posted on Nov, 17 2016 @ 06:18 AM
a reply to: Soloprotocol
The problem with concrete, even modern mixes, even some sort of ferrocrete (similar to that used in bank vault walls) is that moisture will ALWAYS
present a significant risk to any structure built with it. Constant maintenance, careful control of the mixture as it is poured, significant time and
man hours of on site labour is required to ensure that the mixture is evenly spread, perfect in consistency, and fills the space entirely.
That is just not practical on a job like this, and because the sarcophagus itself is already compromised, meaning that its structure will have begun
to erode, crack and expand, AND because the way in which it has been compromised means that simply filling cracks will not cut it, a new and better
solution had to be found. Adding layer after layer of concrete now, is simply a short term can kicking exercise. But putting this structure in place,
with its overhead robotic crane assemblies, will allow the crumbing structure of the building to be taken apart safely, AND provide a shield around
the danger area which is supposed to last one hundred years or so, a much longer span of life than any concrete solution would have provided. Because
this is not just a shield but a machine of sorts, it has the added benefit of actually being able to render the area safer structurally, which will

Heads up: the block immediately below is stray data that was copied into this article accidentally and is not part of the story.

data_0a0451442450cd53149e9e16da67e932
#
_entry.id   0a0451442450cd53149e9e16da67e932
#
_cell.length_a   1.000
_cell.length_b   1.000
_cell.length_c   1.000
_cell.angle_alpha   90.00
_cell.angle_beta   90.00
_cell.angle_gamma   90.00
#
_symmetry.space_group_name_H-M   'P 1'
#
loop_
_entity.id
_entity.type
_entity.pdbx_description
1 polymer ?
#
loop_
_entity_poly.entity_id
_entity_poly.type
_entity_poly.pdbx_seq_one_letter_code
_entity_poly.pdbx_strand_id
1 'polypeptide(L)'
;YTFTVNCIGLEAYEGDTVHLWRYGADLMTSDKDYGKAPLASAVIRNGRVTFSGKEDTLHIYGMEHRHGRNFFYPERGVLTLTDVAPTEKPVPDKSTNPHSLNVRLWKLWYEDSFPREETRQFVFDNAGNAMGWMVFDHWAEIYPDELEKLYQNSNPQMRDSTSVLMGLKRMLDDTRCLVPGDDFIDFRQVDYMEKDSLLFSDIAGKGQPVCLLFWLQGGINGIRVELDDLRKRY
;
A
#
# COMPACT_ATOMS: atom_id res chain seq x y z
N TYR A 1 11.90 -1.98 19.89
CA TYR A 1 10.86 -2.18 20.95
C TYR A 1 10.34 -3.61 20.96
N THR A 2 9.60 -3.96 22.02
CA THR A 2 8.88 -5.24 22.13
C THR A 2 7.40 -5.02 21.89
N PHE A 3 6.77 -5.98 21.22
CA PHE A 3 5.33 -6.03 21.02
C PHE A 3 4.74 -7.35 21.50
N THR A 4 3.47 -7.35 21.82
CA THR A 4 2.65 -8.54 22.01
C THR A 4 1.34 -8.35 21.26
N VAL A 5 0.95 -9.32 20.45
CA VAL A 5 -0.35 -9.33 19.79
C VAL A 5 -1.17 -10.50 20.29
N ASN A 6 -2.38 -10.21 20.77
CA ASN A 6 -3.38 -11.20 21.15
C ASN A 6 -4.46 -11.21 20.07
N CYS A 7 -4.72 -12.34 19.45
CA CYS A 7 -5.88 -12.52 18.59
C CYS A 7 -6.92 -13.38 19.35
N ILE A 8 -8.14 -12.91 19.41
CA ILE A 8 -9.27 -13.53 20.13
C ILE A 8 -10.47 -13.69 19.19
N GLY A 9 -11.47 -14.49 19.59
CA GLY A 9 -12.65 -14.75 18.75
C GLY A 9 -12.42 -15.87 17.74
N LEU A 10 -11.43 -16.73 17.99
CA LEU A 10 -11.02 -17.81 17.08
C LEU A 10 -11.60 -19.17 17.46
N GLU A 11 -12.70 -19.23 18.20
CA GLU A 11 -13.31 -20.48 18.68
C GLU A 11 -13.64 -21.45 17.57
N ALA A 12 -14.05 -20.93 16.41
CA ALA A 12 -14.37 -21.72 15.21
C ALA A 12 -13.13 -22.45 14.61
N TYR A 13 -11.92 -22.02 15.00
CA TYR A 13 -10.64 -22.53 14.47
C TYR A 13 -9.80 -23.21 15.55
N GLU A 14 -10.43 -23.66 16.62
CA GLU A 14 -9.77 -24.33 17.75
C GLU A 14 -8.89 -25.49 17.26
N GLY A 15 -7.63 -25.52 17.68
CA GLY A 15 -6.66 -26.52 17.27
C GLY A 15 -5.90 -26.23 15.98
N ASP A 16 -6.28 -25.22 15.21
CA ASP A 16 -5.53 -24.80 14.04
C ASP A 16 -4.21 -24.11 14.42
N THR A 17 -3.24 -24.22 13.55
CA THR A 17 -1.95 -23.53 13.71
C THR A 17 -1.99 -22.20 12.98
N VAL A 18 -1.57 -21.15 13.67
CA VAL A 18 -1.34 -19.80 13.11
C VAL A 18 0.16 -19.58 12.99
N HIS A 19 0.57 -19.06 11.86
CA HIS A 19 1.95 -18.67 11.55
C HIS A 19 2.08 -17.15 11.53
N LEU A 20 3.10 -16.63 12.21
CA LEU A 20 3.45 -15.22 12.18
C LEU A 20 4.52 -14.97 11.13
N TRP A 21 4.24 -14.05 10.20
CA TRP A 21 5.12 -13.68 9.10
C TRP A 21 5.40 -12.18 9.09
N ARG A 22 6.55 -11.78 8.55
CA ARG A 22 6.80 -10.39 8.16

extend the period of time before the next solution has to be found, which will give technology and nuclear scientists time, to evolve a solution which
might see the radiological threat nullified.
Material science is evolving rapidly. We already have batteries which operate by way of sandwiching what is essentially small amounts of nuclear
waste, between layers of dimpled silicon, such that the shed energy can become useful power, while encapsulating the dangerous material all at the
same time. Perhaps a massive version of such a thing could be constructed around the site in times to come. Who knows. The point is, this solution
seems to be the most effective, long term plan available, and unlike toshing the surface of the sarcophagus over, will allow for work on the site to
be carried out without nearly so much risk to life and limb as is currently the case.